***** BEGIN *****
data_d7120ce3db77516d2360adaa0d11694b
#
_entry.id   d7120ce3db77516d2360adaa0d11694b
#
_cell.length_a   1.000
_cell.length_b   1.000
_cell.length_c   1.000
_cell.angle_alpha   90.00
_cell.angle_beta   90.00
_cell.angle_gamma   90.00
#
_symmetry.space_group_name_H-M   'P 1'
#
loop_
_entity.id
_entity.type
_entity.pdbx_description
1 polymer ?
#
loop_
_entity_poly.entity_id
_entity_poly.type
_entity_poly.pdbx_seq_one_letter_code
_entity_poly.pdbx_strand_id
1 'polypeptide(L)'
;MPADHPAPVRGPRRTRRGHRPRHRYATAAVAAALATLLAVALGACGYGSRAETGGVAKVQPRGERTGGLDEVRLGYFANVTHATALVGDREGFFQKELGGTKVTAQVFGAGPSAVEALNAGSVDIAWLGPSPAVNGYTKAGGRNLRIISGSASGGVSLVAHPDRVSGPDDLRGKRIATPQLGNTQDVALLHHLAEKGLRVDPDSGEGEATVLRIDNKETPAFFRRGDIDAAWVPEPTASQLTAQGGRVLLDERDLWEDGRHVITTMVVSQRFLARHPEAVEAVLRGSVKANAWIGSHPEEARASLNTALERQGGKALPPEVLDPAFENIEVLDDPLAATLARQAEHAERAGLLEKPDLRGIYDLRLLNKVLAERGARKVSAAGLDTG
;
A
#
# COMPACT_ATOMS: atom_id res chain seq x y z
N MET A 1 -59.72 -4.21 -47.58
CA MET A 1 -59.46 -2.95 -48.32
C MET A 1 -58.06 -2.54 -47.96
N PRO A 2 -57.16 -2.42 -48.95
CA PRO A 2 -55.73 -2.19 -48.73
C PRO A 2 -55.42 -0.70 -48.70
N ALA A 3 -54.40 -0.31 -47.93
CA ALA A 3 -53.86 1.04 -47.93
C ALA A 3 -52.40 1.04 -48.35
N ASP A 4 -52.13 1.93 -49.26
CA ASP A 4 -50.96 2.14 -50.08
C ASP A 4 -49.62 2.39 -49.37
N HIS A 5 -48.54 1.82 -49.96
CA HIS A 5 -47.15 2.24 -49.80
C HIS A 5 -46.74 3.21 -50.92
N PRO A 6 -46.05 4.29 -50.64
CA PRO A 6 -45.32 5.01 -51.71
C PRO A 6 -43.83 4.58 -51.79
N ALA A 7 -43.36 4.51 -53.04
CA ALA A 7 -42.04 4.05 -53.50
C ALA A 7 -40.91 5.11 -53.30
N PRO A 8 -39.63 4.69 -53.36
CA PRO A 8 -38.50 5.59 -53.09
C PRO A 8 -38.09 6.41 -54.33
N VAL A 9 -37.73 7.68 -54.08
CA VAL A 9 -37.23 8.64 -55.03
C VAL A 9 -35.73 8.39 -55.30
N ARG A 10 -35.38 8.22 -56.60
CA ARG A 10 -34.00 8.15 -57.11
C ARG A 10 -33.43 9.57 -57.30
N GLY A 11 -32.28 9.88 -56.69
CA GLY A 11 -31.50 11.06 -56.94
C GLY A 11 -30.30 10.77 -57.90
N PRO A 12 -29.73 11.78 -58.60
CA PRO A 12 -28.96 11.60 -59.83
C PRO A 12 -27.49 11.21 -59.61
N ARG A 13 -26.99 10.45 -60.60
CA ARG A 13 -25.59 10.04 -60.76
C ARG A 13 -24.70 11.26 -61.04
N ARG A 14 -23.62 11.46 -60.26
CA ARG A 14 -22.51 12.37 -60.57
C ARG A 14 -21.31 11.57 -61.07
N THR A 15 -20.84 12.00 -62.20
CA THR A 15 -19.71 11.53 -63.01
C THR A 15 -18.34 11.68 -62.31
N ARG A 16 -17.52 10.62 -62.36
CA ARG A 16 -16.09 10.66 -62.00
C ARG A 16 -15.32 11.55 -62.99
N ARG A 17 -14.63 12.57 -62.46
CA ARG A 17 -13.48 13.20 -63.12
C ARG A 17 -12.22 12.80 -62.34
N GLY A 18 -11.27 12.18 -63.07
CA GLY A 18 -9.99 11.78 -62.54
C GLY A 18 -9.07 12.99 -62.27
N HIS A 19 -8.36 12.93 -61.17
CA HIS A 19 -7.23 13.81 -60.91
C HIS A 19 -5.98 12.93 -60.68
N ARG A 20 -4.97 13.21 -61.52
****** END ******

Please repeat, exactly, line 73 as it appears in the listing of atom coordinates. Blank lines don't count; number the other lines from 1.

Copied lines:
N THR A 15 -20.84 12.00 -62.20